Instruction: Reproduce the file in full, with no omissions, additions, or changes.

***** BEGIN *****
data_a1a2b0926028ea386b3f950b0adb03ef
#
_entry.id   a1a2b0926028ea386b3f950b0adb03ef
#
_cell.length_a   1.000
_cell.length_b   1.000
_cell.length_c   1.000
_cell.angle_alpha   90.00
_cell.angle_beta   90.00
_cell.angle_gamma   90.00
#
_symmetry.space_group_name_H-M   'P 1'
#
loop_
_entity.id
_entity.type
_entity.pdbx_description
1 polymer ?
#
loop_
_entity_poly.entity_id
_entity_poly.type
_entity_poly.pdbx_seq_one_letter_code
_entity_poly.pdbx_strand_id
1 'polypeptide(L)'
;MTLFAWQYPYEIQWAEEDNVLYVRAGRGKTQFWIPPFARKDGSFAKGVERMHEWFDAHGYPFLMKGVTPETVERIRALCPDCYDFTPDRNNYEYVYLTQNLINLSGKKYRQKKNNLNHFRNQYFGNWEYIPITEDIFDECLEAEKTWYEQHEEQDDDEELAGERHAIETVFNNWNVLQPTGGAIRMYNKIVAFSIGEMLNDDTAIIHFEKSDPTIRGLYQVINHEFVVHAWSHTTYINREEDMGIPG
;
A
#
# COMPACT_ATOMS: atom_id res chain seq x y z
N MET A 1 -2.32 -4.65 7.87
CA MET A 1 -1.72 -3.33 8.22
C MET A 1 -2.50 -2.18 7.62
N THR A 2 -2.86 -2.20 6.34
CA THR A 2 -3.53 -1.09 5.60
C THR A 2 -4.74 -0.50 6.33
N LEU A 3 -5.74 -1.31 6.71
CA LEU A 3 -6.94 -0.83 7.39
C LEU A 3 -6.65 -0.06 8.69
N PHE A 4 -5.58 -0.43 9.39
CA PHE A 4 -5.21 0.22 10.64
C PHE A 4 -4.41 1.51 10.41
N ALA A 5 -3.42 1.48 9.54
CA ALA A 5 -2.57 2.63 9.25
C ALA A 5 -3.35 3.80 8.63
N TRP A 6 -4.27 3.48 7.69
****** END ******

data_a1a2b0926028ea386b3f950b0adb03ef
#
_entry.id   a1a2b0926028ea386b3f950b0adb03ef
#
_cell.length_a   1.000
_cell.length_b   1.000
_cell.length_c   1.000
_cell.angle_alpha   90.00
_cell.angle_beta   90.00
_cell.angle_gamma   90.00
#
_symmetry.space_group_name_H-M   'P 1'
#
loop_
_entity.id
_entity.type
_entity.pdbx_description
1 polymer ?
#
loop_
_entity_poly.entity_id
_entity_poly.type
_entity_poly.pdbx_seq_one_letter_code
_entity_poly.pdbx_strand_id
1 'polypeptide(L)'
;MTLFAWQYPYEIQWAEEDNVLYVRAGRGKTQFWIPPFARKDGSFAKGVERMHEWFDAHGYPFLMKGVTPETVERIRALCPDCYDFTPDRNNYEYVYLTQNLINLSGKKYRQKKNNLNHFRNQYFGNWEYIPITEDIFDECLEAEKTWYEQHEEQDDDEELAGERHAIETVFNNWNVLQPTGGAIRMYNKIVAFSIGEMLNDDTAIIHFEKSDPTIRGLYQVINHEFVVHAWSHTTYINREEDMGIPG
;
A
#
# COMPACT_ATOMS: atom_id res chain seq x y z
N MET A 1 -2.32 -4.65 7.87
CA MET A 1 -1.72 -3.33 8.22
C MET A 1 -2.50 -2.18 7.62
N THR A 2 -2.86 -2.20 6.34
CA THR A 2 -3.53 -1.09 5.60
C THR A 2 -4.74 -0.50 6.33
N LEU A 3 -5.74 -1.31 6.71
CA LEU A 3 -6.94 -0.83 7.39
C LEU A 3 -6.65 -0.06 8.69
N PHE A 4 -5.58 -0.43 9.39
CA PHE A 4 -5.21 0.22 10.64
C PHE A 4 -4.41 1.51 10.41
N ALA A 5 -3.42 1.48 9.54
CA ALA A 5 -2.57 2.63 9.25
C ALA A 5 -3.35 3.80 8.63
N TRP A 6 -4.27 3.48 7.69